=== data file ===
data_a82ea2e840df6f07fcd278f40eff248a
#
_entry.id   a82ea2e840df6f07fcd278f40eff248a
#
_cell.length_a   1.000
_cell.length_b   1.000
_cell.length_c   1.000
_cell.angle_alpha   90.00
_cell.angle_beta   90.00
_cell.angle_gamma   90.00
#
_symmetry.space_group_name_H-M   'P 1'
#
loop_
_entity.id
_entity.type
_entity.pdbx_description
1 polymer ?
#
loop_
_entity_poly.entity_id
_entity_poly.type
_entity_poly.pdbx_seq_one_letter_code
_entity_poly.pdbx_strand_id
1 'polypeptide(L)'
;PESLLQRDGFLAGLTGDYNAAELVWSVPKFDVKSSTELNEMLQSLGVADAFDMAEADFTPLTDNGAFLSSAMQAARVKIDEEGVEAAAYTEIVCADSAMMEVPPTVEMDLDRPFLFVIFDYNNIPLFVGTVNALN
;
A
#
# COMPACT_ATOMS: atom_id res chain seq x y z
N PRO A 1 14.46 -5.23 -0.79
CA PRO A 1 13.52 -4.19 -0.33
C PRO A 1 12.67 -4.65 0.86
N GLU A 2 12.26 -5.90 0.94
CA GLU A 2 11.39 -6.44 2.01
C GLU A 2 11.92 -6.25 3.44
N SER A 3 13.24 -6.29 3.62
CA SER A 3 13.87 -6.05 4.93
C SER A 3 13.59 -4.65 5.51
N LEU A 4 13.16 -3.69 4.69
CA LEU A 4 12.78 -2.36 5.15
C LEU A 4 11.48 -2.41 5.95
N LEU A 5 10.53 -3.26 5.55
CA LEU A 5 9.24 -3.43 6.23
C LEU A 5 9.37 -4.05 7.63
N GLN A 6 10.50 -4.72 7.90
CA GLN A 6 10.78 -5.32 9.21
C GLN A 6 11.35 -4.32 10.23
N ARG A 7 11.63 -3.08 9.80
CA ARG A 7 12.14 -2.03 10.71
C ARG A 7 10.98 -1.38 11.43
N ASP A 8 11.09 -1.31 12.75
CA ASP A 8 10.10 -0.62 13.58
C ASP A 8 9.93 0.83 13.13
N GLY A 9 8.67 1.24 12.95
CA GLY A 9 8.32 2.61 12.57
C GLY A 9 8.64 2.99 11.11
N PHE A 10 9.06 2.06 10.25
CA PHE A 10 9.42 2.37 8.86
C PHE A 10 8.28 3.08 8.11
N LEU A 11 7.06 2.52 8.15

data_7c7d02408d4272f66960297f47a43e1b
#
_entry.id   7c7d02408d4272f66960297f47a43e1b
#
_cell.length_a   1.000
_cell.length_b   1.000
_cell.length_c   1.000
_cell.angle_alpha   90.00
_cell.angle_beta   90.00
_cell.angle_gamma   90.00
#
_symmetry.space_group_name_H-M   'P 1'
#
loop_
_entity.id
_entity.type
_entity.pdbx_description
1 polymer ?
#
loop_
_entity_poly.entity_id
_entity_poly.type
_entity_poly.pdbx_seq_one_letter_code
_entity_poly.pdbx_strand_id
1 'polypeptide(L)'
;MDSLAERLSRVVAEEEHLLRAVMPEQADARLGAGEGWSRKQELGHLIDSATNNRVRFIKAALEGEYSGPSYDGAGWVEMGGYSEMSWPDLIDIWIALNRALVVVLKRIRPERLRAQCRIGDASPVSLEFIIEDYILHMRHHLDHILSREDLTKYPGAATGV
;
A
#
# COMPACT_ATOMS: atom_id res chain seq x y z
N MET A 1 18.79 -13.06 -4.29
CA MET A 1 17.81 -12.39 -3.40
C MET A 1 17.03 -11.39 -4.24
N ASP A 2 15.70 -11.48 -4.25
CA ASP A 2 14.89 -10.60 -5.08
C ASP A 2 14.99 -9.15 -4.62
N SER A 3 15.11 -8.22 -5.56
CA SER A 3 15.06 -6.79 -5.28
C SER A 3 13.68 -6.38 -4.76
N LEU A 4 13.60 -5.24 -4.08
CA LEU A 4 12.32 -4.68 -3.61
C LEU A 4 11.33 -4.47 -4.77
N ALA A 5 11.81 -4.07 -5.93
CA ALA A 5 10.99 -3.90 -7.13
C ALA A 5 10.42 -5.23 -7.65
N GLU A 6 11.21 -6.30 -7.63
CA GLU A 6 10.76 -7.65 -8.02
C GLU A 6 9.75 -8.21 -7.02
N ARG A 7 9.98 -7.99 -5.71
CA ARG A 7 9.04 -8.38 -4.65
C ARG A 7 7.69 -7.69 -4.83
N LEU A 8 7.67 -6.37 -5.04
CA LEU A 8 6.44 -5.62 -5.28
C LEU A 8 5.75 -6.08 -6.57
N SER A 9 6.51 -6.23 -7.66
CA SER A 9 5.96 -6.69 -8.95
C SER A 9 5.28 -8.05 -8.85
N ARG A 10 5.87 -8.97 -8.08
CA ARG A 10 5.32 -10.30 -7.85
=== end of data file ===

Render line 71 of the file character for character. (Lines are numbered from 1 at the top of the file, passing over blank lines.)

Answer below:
_cell.angle_gamma   90.00